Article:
WASHINGTON — Though turnout was low for the satellite viewing of the New Baptist Covenant II in the nation’s capital, organizers of the event prepared carefully with a huge screen dominating the platform area of Israel Baptist Church in the District of Columbia’s northeast sector.
Hosted by the church’s pastor, Morris Shearin, the simulcast of the second gathering of the New Bapitst Covenant began precisely at 7 p.m. as the screen flickered to life. Viewers said the event was inspirational and challenging.
The NBC II drew diverse Baptists who share concern for the poor and marginalized to Atlanta Nov. 17-19 to hear addresses from a slate of ministers and social justice advocates. Former president Jimmy Carter was convener of the three-day meeting, whose sessions were simulcast to viewing sites across the country.
Ken Fong, pastor of Evergreen Baptist Church in Los Angeles, observed that Baptists there are thought of as intolerant, judgmental and as stuffed shirts by the general population causing Baptists there to have a low self-esteem and causing him to exclaim, “I’m not that kind of Baptist!”
“In fact,” he continued tongue-in-cheek, “ ‘not that kind of Baptist’ is a separate denomination!”
Baptists number 30 million in the United States, or 10 percent of the population, he cited. Even with low self-esteem, Baptists should be making huge impacts on their society. “What kind of impact are we making?”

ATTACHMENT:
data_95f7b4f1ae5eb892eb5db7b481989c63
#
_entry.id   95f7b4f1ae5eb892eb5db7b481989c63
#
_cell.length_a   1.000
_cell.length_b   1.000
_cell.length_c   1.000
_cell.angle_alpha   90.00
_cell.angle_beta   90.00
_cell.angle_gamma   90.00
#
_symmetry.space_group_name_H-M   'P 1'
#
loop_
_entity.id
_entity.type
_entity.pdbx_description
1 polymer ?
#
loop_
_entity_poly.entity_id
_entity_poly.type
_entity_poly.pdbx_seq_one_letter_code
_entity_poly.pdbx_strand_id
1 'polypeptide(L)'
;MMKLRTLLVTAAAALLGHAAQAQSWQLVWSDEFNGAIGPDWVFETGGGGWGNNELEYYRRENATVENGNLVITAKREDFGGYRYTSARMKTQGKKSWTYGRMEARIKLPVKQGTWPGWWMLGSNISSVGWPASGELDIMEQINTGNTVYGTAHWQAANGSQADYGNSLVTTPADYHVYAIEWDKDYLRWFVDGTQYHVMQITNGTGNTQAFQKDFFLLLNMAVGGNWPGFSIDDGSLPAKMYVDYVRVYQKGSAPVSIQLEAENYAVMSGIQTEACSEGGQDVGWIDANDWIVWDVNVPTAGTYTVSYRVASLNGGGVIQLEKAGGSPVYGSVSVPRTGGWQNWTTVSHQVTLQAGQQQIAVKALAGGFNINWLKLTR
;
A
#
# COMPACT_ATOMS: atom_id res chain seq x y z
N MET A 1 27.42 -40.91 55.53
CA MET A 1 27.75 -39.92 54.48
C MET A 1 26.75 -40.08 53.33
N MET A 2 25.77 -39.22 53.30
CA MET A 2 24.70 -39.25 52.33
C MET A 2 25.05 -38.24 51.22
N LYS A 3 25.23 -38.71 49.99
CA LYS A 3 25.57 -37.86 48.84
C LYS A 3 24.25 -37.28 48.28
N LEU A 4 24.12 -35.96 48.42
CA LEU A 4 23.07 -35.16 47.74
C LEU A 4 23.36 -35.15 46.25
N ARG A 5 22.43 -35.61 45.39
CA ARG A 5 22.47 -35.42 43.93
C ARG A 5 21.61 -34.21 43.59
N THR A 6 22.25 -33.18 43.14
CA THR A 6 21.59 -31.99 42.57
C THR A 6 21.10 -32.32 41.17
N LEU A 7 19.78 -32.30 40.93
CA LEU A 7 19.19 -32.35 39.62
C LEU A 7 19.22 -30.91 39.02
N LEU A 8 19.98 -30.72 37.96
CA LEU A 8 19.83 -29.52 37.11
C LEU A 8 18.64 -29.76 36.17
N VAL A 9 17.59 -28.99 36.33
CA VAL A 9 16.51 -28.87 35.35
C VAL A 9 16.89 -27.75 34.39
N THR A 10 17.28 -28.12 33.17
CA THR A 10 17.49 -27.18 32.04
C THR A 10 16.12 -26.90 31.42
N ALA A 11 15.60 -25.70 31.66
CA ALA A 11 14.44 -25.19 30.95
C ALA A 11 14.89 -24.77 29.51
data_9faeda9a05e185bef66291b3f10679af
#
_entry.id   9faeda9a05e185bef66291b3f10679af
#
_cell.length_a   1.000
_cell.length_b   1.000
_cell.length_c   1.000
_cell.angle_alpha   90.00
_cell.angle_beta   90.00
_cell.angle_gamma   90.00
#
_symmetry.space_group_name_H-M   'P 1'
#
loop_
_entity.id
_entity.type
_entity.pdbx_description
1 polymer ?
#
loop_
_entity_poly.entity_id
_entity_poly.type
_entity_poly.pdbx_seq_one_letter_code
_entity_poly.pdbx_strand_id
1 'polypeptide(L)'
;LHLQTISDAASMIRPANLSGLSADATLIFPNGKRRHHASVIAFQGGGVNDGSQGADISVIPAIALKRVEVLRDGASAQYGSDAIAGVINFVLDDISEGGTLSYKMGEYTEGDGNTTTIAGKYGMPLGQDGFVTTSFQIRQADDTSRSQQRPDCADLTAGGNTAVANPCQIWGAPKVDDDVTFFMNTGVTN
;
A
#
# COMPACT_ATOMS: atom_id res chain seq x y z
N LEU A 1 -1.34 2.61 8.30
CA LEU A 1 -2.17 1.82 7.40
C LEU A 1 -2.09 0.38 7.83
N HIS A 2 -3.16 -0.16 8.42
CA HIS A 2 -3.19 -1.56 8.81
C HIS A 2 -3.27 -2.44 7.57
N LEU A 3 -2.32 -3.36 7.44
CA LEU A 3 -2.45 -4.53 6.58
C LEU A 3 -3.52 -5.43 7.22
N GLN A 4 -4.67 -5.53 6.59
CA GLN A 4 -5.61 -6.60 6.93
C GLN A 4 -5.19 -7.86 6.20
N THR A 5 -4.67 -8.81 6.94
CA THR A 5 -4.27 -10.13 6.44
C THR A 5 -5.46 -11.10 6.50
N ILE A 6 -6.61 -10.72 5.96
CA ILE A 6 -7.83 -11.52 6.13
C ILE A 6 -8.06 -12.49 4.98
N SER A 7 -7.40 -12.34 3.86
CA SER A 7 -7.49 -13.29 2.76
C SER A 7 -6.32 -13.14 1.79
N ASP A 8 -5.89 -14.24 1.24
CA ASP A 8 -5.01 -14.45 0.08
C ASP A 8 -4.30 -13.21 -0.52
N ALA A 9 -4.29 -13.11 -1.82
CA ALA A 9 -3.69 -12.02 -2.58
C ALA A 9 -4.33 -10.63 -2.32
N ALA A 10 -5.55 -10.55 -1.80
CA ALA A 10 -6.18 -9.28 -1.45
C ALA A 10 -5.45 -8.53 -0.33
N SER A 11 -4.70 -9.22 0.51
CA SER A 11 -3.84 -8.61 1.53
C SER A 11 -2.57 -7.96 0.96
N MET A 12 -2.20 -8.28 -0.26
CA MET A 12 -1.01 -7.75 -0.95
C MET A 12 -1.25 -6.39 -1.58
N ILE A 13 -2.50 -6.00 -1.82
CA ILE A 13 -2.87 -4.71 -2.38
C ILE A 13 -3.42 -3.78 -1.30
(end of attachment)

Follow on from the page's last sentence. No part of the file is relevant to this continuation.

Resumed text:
The word “ ’Baptist’ should mean ‘justice’ and ‘hope,’” he concluded.
Other speakers included former first lady Rosalynn Carter, who spoke eloquently of the need for Baptists to get involved in ministry to the mentally disabled. For years, through the Carter Center, she has championed the cause of mental illnesses and disabilities.
But organizers were disappointed by the low turnout in Washington. During the offertory, when spokespersons at the various locations made appeals to the worshippers there, Israel Baptist Church’s Shearin alluded to the lack of a crowd. “The people are not here but it is not our fault. We have done what we were asked to do.”
After the event ended for the evening he clarified. “The folks in Atlanta asked us to provide the space and to arrange to have the satellite hookup,” he said. He alluded to confusion with the District of Columbia Baptist Conventoin. which, according to Shearin, at first thought it was being asked to fund the satellite connection. “Jimmy Allen said they would pay for it,” he said, referring to the satellite feed and equipment.
A total of 15 people, including two technicians tending the equipment, sat in the sanctuary built to seat 1,100. Still the small group applauded, stood to sing and otherwise participated in the proceedings on the screen as if the room had been filled to capacity.
Reports from other sites – including the main one in Atlanta – also indicated low participation.
Bill Slater, pastor of Wake Forest (N.C.) Baptist Church, had come to Washington to combine tourism and a desire to visit with New Covenant Baptists. “At first I thought I was in the wrong place,” he remarked. Being thwarted in his second goal, he decided to leave early and visit the Martin Luther King Jr. memorial.
Jeffrey Walton, the third person in the sanctuary Friday morning, is communications manager for the Institute on Religion and Democracy, a conservative advocacy group based in the capital. He was there to report on Jimmy Carter’s remarks.
Jim White (email@example.com) is editor of the Religious Herald.